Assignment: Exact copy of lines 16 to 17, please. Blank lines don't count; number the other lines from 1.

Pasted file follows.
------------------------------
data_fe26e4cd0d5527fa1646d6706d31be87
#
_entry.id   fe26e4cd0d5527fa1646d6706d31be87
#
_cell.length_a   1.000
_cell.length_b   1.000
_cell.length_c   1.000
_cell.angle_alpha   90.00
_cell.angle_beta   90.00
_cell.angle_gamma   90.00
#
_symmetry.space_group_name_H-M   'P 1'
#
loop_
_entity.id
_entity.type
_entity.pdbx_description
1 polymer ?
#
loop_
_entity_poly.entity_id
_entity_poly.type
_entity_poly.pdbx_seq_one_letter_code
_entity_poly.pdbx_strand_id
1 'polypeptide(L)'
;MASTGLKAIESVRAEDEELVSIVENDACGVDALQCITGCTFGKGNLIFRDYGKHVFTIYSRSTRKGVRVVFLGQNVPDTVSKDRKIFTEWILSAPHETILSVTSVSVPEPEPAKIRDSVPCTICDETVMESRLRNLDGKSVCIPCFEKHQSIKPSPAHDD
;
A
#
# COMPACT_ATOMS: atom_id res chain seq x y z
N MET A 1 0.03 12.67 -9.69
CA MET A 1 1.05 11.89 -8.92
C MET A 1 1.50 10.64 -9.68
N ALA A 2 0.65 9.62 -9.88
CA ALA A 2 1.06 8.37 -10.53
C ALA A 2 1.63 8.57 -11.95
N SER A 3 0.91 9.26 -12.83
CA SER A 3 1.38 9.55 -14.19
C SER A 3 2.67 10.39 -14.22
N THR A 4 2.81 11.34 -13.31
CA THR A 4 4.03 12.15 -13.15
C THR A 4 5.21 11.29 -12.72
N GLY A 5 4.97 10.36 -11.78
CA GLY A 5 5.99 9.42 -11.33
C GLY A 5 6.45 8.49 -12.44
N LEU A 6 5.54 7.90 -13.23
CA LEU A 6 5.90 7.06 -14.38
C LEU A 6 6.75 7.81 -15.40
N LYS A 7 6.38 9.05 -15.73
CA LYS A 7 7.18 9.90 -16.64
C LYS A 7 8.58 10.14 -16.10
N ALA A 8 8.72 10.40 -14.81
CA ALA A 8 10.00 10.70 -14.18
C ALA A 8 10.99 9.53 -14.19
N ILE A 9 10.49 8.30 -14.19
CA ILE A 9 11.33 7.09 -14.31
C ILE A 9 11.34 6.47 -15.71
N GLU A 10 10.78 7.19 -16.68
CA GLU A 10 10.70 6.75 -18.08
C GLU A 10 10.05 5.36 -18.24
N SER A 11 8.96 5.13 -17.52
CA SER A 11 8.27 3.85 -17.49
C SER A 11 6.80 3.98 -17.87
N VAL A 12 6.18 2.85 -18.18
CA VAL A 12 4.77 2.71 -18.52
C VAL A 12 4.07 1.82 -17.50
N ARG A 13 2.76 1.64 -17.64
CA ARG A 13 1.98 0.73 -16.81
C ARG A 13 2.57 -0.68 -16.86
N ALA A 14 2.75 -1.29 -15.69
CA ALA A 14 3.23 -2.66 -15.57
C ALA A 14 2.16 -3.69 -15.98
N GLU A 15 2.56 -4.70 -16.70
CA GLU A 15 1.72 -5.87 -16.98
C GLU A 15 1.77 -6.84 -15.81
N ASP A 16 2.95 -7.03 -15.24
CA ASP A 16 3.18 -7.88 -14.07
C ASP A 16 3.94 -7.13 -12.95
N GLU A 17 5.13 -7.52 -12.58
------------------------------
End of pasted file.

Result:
_entity.type
_entity.pdbx_description